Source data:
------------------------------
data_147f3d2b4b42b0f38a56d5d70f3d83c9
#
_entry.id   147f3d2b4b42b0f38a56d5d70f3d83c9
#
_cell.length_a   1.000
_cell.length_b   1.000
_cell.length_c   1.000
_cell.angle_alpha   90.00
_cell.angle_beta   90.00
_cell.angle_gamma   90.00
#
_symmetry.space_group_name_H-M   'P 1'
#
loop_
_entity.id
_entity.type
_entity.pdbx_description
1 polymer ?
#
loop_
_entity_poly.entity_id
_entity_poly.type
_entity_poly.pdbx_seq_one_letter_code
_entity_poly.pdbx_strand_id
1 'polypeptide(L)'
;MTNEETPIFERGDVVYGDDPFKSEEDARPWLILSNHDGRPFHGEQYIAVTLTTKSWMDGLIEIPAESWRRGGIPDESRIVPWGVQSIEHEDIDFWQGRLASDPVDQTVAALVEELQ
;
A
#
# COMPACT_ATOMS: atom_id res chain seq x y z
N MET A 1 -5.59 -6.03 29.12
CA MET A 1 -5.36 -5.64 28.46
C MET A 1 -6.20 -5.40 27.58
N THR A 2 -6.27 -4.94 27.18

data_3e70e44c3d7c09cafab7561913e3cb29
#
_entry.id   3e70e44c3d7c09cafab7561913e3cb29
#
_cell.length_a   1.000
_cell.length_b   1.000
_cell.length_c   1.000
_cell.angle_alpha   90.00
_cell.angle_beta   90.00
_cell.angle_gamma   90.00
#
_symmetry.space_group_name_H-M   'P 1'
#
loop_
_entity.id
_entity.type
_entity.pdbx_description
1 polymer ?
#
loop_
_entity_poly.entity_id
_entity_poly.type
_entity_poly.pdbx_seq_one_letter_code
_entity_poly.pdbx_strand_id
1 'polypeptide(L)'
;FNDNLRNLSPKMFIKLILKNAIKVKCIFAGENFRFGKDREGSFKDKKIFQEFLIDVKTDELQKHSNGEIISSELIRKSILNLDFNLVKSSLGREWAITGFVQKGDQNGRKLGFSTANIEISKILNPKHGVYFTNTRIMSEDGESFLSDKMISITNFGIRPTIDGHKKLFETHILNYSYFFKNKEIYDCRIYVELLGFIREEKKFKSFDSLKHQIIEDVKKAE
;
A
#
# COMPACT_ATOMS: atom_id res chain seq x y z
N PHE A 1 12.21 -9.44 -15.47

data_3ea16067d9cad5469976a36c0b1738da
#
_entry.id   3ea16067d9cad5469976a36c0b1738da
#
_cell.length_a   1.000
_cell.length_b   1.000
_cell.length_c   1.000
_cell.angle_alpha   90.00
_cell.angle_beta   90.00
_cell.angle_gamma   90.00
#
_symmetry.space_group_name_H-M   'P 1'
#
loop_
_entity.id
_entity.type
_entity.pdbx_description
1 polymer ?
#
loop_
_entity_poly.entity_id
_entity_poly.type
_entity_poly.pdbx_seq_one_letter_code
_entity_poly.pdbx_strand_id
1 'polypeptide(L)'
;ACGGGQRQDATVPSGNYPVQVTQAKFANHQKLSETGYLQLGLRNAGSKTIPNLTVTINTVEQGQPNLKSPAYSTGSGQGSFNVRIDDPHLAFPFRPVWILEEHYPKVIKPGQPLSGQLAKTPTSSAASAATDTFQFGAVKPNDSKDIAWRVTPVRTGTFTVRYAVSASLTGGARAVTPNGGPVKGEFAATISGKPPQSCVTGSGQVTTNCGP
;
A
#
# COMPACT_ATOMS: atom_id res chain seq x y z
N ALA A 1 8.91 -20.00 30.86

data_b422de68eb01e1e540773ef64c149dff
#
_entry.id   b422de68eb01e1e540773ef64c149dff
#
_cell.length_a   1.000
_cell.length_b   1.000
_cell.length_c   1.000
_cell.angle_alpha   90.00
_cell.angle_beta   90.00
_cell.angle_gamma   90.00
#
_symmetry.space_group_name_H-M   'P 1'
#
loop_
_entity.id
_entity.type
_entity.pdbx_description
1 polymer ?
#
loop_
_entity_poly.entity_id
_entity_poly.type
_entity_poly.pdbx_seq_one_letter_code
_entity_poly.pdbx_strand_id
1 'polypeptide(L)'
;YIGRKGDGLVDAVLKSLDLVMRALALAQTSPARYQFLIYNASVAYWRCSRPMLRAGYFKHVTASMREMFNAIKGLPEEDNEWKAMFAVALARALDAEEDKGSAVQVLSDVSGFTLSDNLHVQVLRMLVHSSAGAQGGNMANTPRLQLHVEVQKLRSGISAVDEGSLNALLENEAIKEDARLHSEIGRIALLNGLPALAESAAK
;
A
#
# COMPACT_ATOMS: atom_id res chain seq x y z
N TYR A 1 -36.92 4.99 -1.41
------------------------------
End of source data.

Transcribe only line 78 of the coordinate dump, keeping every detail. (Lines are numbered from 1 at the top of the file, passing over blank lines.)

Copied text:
#